Week 3 saw Tennessee beat Houston in a game that should have been closer than the final score shows. Both defenses allowed big plays, and both offenses had some ugly turnovers, but Tennessee was the team that was most able to capitalize on those mistakes in this “lop-sided” win.
- While Kerry Collins’ numbers today were far from staggering, we saw the most production from the widest array of receivers that we have seen at any point this season. Collins spread the ball to six different receivers (more impressive when you consider he only completed 14 passes), seemingly bringing a few of them back to life. Justin McCareins certainly got more attention than he had with the loss of Justin Gage due to a groin injury. McCareins caught four balls for 90 yards, and was targeted a number of more times. His ability to move the ball negated his early fumble, resulting in what was easily his most productive game since re-joining the Titans this offseason. Alge Crumpler also made his biggest mark as a Titan today. The boxscore shows Crumpler with only two receptions for 26 yards, but he was thrown to in the end zone (resulting in a questionable incomplete pass that would have been negated by penalty regardless), and started to resemble the Pro-Bowler we brought in. Bo Scaife also continued to look good, being the recipient of the Titans sole receiving touchdown.
- Kerry Collins definitely benefited from the more than ample time provided by the O Line. It wasn’t just that Collins wasn’t sacked at all during the game- he was barely even pressured. Rather than having a one and done mentality in terms of singling out any particular receiver on any given play, Collins more than enough time to survey his options and make all of his check-downs. This time also allowed more plays to fully develop, with over a third of Collins 14 completions going for 17 or more yards. Tennessee might not have the most explosive receiving corp in the league, but if the line continues to give Kerry the protection that they did today, Tennessee will have a whole lot more options in the passing game.
- Houston made some bad decisions in game management in the latter portions of the game. Houston went for it on 4th down on six different occasions, converting two of them. Had Texans coach Gary Kubiak “settled” for two very make-able field goals in the second half, Houston would have only trailed by 6 with 1st and goal in the last minutes of the game. Houston’s refusal to take those easy points forced the Texans offense to try to move the ball at a much quicker pace in the last few drives than apparently they were capable of. Throw out Houston’s last drive of the game (which saw them down by 19 with 1:03 to play), and 4 of Houston’s last 5 drives ended in either interceptions or turnover on downs in Tennessee territory. That’s not pretty. Cortland Finnegan’s seemingly superficial 99 yard int. returned for a touchdown probably would have been the play of the game had the game been as close as it could have been.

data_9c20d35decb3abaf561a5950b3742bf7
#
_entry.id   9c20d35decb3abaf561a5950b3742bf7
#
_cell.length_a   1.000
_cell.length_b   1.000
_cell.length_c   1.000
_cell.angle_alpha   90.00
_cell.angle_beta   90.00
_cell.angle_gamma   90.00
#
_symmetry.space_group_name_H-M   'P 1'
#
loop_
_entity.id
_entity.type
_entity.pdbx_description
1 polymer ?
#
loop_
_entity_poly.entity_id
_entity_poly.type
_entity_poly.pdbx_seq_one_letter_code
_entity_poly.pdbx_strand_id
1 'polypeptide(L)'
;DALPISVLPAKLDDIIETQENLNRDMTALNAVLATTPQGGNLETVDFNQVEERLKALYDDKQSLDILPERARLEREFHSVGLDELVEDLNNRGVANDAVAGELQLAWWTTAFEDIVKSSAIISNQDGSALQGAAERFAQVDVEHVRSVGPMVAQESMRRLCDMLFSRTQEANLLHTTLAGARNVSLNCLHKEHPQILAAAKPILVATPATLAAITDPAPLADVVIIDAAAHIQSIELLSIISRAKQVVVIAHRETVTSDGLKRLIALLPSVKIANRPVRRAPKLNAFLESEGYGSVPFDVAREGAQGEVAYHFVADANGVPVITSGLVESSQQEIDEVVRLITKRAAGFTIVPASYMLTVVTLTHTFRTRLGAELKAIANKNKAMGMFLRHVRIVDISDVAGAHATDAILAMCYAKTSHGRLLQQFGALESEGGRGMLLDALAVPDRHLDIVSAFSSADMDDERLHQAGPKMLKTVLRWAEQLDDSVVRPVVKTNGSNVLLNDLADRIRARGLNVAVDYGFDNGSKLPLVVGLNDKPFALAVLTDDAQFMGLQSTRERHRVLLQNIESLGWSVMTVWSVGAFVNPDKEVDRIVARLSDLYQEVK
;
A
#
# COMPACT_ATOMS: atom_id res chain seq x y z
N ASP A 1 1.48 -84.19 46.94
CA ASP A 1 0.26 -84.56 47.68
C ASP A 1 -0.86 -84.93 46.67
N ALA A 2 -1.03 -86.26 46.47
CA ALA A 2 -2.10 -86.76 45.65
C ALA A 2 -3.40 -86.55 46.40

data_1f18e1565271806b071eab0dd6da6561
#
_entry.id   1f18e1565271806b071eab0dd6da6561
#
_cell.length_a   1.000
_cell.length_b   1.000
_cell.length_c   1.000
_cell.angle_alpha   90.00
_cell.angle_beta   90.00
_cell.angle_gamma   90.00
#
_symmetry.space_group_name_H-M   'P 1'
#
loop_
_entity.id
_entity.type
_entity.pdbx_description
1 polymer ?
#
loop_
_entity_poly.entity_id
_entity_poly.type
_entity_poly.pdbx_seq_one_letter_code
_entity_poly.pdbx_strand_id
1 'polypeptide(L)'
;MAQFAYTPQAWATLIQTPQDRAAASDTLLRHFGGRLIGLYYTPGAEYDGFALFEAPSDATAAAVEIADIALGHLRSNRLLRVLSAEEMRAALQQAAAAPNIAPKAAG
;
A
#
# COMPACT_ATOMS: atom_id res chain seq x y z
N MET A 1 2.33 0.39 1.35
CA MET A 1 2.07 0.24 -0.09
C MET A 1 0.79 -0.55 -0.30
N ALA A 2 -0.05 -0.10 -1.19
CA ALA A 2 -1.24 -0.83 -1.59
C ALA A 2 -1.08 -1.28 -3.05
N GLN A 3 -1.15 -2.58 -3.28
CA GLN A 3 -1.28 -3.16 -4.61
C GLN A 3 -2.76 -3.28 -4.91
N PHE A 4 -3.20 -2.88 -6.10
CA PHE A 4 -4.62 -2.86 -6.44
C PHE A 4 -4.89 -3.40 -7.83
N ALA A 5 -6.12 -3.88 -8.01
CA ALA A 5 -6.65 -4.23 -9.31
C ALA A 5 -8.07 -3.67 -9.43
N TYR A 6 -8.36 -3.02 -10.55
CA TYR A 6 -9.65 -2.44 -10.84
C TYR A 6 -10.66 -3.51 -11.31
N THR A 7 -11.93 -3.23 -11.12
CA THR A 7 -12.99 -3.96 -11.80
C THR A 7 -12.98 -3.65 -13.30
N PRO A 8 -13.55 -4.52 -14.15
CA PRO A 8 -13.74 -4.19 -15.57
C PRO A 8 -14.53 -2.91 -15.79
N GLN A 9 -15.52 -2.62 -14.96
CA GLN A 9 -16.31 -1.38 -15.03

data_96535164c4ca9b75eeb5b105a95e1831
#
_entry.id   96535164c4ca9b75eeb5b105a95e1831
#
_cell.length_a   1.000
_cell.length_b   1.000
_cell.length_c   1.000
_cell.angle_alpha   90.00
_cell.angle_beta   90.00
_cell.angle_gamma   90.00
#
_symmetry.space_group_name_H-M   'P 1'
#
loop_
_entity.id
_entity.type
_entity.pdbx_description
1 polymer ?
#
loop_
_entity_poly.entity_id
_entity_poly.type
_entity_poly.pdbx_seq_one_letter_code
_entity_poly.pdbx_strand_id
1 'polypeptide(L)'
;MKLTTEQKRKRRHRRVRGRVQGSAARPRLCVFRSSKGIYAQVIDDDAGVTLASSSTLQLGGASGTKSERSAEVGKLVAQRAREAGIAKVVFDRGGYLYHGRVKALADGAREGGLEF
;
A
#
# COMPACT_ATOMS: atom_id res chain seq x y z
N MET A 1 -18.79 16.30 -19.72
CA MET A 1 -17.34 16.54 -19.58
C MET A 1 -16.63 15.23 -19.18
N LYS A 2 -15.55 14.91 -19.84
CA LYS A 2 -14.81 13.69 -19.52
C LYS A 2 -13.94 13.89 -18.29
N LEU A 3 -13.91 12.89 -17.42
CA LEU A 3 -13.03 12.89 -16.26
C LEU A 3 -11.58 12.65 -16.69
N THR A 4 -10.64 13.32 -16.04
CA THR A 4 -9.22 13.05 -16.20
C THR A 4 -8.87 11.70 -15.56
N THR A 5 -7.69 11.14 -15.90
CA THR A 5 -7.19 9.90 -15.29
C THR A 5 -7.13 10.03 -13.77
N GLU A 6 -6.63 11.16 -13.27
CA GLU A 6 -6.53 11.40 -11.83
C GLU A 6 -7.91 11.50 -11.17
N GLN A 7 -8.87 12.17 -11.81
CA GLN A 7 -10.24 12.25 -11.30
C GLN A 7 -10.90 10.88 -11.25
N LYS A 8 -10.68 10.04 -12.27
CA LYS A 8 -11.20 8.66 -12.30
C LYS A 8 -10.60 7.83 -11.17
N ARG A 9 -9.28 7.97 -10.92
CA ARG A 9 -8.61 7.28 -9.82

- Tennessee’s defense wasn’t as good as the final score would appear. Houston only had 26 fewer yards than the Titans, and there were a number of decent Texan drives, even without particularly great field position. Tennessee gave up a number of big plays (fortunately not ending in the end-zone), and many of them were the result of very poor tackling in plays where initial contact was made long before the eventual tackle. Had Houston not been strategically negligent on more than one occasion, the score would be noticeably different. On the positive side, Tennessee had to make Kubiak’s numerous risky decisions backfire, which they were able to do. Two goal-line stands, and two late interceptions (one resulting in a defensive TD) seemed to show the defensive unit’s ability to bare down when needed. Today the big difference was that they were bailing themselves out as much as they were bailing out either the offense or special teams.
- Random notes. Steve Slaton’s 103 yards rushing in the first half was the most by any Titans opponent since giving up 100+ first half yards to the Bengals’ Corey Dillon in 1997. Standout Andre Johnson finished with only 2 receptions for 29 yards, and had a number of fairly catchable balls thrown to him in the end-zone, resulting in no touchdowns. Had he brought in one of these, the complexion of the game would have certainly changed early on, and a wideout of his stature should have brought in at least one of them. Tennessee’s first play from scrimmage was an interception to Jacques Reeves that led to the first 3 points of the game. Kerry “crazy legs” Collins rushed for 30 yards on three carries, plays in which he was unscaithed. Michael Griffin added two picks to his season total, including an acrobatic play in which he tipped the ball to himself.
It would be hard to imagine the Titans in any better position than where they sit now. Tennessee is 3-0 in this young season (2-0 in the division), and have a two game lead on both Jacksonville and Indianapolis. The Titans schedule hasn’t changed at all in the last week, so it still seems to be incredibly favorable in the upcoming weeks. It is very early to make any huge, broad statements, but I feel comfortable in saying that the Titans continued success, coupled with the unexpected parity in the rest of the conference make Tennessee one of the teams to beat in the AFC.
Topics: Alge Crumpler, Andre Johnson, Bo Scaife, Chris Johnson, Cortland Finnegan, Houston Texans, Justin Gage, Justin McCareins, Kerry Collins, LenDale White, Matt Schaub, Michael Griffin, Steve Slaton, Tennessee Titans